Line 2c – Your total deductions.

Line 3 – Subtract your deductions from your adjusted gross income.

Line 4 – Use the tax rate schedules on page 7 to calculate your tax.

Note: Got qualified dividends, a net capital gain, or expect to deduct foreign earned income or housing? You will need Pub. 505 for those calculations.

Line 5 – Add alternative minimum tax in here.

Line 6 – Add regular tax + alternative minimum tax.

Line 7 – Add your tax credits.

Line 8 – Subtract tax credits from total tax. If zero or negative, write 0.

Line 9 – Self-employment tax is line 10 from your previous worksheet.

Line 10 – See top of page 6 for an explanation on other taxes.

Line 11a – Add lines 8 – 10.

Line 11b – Do you qualify for one the tax credits listed? Enter the total here.

Line 11c – Subtract line 11b from 11a. If zero or negative, put 0.

This is your total estimated tax for the year.

Line 12a – 90 percent of your total estimated tax.

Line 12b – 100 percent of last year's tax.

Line 12c – Paying the smaller or 12a or 12b will avoid a penalty.

Note: You will be charged an underpayment penalty if you don't pay at least 90 percent of this year's tax due.

Line 13 – If you haven't withheld taxes, ignore this line.

Line 14a – Subtract withheld taxes from line 12c. If your answer is zero or negative, you don't have to pay quarterly estimated taxes.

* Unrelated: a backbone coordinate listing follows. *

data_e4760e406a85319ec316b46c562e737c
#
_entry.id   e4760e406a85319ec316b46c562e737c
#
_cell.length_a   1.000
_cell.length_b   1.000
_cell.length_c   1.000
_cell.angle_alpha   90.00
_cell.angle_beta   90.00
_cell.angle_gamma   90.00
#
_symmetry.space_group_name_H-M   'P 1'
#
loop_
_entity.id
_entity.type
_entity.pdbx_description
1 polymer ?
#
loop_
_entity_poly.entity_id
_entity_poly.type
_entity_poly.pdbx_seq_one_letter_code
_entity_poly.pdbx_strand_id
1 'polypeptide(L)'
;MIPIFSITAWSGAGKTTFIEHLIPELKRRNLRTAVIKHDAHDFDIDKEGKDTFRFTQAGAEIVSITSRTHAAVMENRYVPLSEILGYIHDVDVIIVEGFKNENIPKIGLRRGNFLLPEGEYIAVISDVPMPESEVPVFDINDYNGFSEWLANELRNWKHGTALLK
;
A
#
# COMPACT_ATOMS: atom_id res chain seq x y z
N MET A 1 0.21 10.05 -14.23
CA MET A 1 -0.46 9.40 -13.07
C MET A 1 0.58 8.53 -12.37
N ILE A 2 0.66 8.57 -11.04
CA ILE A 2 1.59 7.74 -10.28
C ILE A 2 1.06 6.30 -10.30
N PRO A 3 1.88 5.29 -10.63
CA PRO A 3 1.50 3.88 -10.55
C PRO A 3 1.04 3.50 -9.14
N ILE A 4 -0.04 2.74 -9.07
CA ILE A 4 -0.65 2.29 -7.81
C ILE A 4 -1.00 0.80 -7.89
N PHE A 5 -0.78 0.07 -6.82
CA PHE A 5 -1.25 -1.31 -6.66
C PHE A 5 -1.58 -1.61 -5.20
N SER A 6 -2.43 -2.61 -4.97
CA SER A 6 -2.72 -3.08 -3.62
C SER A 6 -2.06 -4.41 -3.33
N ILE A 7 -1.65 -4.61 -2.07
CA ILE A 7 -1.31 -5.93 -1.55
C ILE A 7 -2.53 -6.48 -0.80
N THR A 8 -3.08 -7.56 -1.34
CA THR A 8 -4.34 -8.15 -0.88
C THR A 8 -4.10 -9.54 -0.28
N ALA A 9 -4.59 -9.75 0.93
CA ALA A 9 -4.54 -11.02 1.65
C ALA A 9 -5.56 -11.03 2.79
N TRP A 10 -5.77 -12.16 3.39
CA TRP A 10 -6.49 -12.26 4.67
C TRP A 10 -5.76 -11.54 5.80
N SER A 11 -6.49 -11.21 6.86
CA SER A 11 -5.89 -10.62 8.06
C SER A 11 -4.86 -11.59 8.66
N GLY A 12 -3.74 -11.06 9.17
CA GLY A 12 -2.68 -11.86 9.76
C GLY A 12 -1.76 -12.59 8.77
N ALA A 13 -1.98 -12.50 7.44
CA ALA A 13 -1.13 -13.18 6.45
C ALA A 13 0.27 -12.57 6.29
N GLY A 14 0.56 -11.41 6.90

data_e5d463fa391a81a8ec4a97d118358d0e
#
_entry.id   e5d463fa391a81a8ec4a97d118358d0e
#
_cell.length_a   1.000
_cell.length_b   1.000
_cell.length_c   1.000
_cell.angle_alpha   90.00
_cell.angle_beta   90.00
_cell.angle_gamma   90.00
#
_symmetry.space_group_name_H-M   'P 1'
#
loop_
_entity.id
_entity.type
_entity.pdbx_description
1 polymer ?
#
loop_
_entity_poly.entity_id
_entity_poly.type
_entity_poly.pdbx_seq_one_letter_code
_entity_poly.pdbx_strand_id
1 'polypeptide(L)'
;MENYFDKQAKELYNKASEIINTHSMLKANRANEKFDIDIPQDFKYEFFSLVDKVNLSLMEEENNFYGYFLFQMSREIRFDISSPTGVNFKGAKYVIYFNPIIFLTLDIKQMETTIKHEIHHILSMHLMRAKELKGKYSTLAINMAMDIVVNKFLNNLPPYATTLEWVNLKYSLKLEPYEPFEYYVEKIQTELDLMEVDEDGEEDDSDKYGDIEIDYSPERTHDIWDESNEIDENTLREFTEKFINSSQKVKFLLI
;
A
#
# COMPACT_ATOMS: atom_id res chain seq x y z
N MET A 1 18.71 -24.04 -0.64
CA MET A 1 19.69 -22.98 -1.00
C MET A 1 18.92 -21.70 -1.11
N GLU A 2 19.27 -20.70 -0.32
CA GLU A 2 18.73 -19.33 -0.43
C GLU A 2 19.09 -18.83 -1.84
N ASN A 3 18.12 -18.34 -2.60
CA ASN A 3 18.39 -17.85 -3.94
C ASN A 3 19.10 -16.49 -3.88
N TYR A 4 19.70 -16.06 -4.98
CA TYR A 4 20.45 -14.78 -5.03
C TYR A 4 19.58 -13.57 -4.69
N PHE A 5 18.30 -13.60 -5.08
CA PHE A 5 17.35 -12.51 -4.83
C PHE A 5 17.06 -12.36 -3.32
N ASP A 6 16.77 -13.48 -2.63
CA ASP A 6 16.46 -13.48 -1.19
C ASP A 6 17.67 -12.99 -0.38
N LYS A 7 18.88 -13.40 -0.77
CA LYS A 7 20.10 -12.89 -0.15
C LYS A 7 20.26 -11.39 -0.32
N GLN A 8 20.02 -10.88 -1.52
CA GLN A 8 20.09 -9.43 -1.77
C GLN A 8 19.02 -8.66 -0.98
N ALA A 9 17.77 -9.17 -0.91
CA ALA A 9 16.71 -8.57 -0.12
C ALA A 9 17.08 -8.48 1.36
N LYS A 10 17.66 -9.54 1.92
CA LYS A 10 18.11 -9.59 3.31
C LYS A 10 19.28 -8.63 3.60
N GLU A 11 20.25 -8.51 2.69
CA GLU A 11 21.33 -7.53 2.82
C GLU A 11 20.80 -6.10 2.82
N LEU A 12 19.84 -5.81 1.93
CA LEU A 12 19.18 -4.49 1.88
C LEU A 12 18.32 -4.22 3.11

Line 14b – Subtract withheld taxes from total estimated tax. If your answer is less than $1,000, you don't have to pay quarterly estimated taxes.

Line 15 – 1/4 of your total estimated minus any taxes withheld.

This method requires careful record keeping — which you should be doing anyway. The closer you get to the end of the year, the more accurate your numbers will be.

How to pay your quarterly estimated taxes online

1. Go to the IRS Direct Pay website.

2. Choose estimated tax for the reason and the current year.

3. The next step is to verify your identity.

4. The next step is entering your payment details. You get credit for your selected payment date even if it takes longer to process.

5. It's also possible to pay by debit or credit card, but this costs extra. Debit card fees range from a flat $2.00 – $3.95. Credit card fees range from 1.87 – 1.99 percent.